[BEHAVE] review of draft-penno-behave-rfc4787-5382-5508-bis

ivan c <ivan@cacaoweb.org> Sun, 16 June 2013 19:13 UTC

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Date: Sun, 16 Jun 2013 21:14:16 +0200
From: ivan c <ivan@cacaoweb.org>
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Subject: [BEHAVE] review of draft-penno-behave-rfc4787-5382-5508-bis
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This is my review of draft-penno-behave-rfc4787-5382-5508-bis
[1], which is indeed a step in the right direction and corrects omissions
and unspecified behaviors left by previous documents. I support its
adoption as a working group document. 

* Rewrite timestamp and
sequence number values at NAT

Requiring NATs to rewrite timestamps and
ISNs seems overkill. Generally, mangling with the TCP protocol header other
than by rewriting the source endpoint should not be done by NATs.
On the
other hand, improving the current situation regarding the TIME_WAIT state
by carefully designed filtering rules without altering the TCP header seems

* 4. Port overlapping behavior

This is becoming a pressing
issue due to increase deployment of CGNs for IPv4 worldwide.
As far as I
know, the traditional term to describe this behavior is "port overloading".
The term overlapping refers to when two sets have a non empty intersection
(they are said to be "overlapping" sets). Overloading is the correct term
and was previously used in RFC5382 and RFC4787.
Port overloading is
problematic for UDP, as P2P applications generally multiplex several UDP
communications over the same socket. The probability that two internal
peers communicate to the same remote endpoint can be non-negligeable,
depending on the number of UDP communications and characteristics intrinsic
to the p2p application. See Birthday Paradox.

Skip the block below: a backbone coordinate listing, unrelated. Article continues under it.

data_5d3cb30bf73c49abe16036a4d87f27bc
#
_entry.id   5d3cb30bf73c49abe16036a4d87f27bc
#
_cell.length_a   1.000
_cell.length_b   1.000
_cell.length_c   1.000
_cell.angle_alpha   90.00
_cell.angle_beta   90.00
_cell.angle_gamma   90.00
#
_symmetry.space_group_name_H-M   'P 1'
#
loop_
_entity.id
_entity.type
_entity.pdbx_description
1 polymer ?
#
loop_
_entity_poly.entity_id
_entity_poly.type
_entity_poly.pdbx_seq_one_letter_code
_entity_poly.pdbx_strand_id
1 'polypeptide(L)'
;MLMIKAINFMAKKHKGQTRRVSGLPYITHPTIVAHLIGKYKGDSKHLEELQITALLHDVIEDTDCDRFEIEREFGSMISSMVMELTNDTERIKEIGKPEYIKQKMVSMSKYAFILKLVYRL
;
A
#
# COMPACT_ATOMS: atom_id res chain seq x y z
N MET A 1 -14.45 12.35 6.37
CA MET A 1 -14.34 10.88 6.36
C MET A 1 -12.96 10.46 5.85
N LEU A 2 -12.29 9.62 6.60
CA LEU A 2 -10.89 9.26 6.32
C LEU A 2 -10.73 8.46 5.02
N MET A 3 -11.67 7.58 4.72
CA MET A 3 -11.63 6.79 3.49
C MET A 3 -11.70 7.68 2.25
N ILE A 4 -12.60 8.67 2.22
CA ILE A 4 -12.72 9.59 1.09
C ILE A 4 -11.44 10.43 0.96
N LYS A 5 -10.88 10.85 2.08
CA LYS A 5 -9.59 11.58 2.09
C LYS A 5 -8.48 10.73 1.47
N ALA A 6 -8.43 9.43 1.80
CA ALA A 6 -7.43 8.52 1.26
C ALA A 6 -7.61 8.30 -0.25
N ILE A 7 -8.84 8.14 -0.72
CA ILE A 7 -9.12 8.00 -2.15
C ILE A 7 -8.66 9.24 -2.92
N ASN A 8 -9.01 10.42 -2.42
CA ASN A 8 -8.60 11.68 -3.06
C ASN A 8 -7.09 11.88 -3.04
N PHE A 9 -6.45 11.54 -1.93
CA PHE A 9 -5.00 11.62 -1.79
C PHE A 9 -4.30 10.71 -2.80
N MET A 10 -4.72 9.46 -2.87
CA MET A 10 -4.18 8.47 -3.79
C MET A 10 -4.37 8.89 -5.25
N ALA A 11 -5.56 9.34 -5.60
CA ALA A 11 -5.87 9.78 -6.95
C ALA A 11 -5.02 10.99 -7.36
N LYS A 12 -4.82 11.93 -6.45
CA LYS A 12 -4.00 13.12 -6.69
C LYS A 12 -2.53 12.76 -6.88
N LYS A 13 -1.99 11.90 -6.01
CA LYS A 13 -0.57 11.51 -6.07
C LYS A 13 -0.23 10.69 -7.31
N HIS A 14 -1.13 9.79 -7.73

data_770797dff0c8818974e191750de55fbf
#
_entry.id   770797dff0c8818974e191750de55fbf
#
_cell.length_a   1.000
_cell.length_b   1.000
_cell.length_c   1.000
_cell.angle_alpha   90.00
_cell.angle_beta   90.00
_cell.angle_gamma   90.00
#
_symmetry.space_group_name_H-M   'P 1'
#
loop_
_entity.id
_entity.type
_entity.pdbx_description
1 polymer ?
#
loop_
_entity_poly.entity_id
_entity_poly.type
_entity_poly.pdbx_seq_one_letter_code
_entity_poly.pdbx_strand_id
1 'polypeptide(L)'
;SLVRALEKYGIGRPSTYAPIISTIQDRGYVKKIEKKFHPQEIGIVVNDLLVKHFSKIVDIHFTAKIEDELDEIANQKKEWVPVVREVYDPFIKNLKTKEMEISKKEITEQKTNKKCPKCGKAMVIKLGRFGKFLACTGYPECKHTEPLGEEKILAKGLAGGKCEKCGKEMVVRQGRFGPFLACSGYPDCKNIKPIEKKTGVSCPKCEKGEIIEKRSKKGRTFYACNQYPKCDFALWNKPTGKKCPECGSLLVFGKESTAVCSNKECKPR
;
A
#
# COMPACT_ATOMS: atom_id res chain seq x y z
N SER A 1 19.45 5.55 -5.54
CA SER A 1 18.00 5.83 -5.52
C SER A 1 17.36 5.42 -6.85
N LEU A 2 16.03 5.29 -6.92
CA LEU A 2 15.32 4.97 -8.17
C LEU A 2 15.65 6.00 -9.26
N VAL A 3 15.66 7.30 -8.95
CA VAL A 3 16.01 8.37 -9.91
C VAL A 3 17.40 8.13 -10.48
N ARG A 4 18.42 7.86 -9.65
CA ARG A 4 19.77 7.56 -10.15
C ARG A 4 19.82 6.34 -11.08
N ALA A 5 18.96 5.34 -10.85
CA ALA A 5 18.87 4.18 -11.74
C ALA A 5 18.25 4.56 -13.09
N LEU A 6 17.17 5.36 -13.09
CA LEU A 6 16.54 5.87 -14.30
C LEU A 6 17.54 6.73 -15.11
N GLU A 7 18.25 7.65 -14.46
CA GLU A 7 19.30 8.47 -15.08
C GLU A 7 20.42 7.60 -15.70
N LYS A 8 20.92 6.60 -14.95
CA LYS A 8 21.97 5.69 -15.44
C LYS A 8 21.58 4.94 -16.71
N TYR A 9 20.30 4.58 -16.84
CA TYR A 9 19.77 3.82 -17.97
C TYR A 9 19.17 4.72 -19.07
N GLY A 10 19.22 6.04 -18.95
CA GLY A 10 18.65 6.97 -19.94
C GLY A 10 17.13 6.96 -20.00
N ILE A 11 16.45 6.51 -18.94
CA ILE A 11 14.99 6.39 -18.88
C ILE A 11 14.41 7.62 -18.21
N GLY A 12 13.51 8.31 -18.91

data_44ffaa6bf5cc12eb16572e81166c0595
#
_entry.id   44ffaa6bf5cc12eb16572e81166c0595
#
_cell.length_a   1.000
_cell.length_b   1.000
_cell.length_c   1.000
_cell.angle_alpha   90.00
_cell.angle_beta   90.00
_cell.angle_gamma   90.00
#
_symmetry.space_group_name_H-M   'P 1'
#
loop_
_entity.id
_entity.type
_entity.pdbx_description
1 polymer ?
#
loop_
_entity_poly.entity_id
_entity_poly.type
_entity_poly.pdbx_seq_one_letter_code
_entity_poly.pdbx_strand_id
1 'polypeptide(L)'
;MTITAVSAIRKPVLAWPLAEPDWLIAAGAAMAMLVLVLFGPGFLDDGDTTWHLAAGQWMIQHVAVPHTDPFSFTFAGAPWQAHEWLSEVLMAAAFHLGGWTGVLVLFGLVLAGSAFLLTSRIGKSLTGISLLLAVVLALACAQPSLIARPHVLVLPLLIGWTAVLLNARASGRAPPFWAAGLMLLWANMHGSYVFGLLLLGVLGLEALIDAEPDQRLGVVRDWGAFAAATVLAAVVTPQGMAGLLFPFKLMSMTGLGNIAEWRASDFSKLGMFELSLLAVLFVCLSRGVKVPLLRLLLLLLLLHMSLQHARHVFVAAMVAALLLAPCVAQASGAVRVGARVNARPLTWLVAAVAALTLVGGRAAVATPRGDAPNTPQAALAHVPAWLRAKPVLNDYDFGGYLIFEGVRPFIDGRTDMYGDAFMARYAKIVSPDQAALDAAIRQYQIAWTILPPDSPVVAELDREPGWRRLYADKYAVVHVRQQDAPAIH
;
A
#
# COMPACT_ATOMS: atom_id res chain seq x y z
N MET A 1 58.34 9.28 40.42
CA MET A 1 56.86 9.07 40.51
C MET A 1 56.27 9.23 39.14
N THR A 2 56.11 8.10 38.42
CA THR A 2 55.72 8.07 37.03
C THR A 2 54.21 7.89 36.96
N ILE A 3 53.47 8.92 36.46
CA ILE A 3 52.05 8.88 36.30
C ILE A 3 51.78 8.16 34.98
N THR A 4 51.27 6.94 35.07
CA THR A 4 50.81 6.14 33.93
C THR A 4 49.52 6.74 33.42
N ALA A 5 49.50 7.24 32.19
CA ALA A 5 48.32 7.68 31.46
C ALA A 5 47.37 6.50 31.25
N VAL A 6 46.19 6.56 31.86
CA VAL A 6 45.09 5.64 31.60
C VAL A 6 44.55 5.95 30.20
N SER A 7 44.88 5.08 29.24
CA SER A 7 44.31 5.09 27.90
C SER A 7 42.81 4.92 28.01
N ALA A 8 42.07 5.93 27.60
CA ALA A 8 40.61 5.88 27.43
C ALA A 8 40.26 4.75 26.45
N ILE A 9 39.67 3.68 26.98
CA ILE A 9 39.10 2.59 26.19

For TCP, this problem does
not arise nrealy as much as there is a one-to-one mapping between sockets
and TCP communications (POSIX does not allow to bind multiple sockets to
the same local endpoint for outbound connections). Thus the probability for
conflict is much lower.

[RFC5382] REQ-1 indeed requires EIM, but it is
important to note that the EIM behavior is required by applications that
rely on a POSIX "hack", that is the set up of the SO_REUSEADDR option on
the socket to bind two successive outbound connections on the same local
endpoint. This hack is controversial and thus [RFC5382] REQ-1 is subject to
controversy, for the following reasons: SO_REUSEADDR behavior is left
unspecified by POSIX. SO_REUSEADDR is generally implemented by OSes to
bypass the TIME_WAIT state for network servers. It violates TCP quiet time,
TIME_WAIT and can lead to data corruption. It should generally only be used
by listening servers, not client making outbound connections. Its use is
discouraged in production for listening servers. RFC 6528.

A correct way
to achieve TCP port prediction (which is what [RFC5382] REQ-1 is really
about without saying it) without relying on POSIX hacks is to require the
NAT to be port-preserving. Port prediction is straightforward in the case
of port preservation. It also works nicely with port overloading, and
allows p2p applications to work without the need of a third party public
server for each TCP communication instantiation. Thus it allows NAT
traversal for fully decentralized p2p applications. Most NATs in the wild
implement TCP port preservation for this reason. 

* End of page 8

external references provided point to a website written only in japanese.
It would be nice to provide a pointer to the english version of these web

* 6. EIF Security

Indeed, EIF poses security concerns. At the very
least, use of Address-Dependent Filtering should be recommended.
Applications requiring EIF to function are clearly badly designed and it is
not the role of an RFC to support incorrect designs.

* 7. EIF Protocol

Do you have any reasonable use for this? In other words, a
situation where to punch a UDP hole in a NAT, you want to send a TCP SYN
first? (If that's the case, why not sending a UDP packet instead of a TCP
If not, it would be cleaner in my opinion to leave this
requirement out. If yes, it would be nicer to describe the real-world use,
as i'm sure most of us are not familiar with it.

* 8. EIF Mapping

(This really only applies to UDP. For TCP, NATs simply keep the
mapping as long as the connection is considered on from TCP point of

Agreed, [RFC4787]: REQ-6 is too liberal regarding mapping
refreshes. It would be better to recommend Address-Dependent Filtering and
Address-Dependent mapping refreshes.

 8.1 Agreed, this point has
definitely been overlooked too by RFC5382

* 9. EIM Protocol


* 11. Port Randomization

Agreed, although it doesn't
alleviate the fact the port randomization should be implemented by the
client OS in the first place. The NAT role is not to harden TCP
And as you note, this cannot be implemented if the NAT is TCP
port preserving, which makes up the majority of NATs in the wild.


_Ivan C._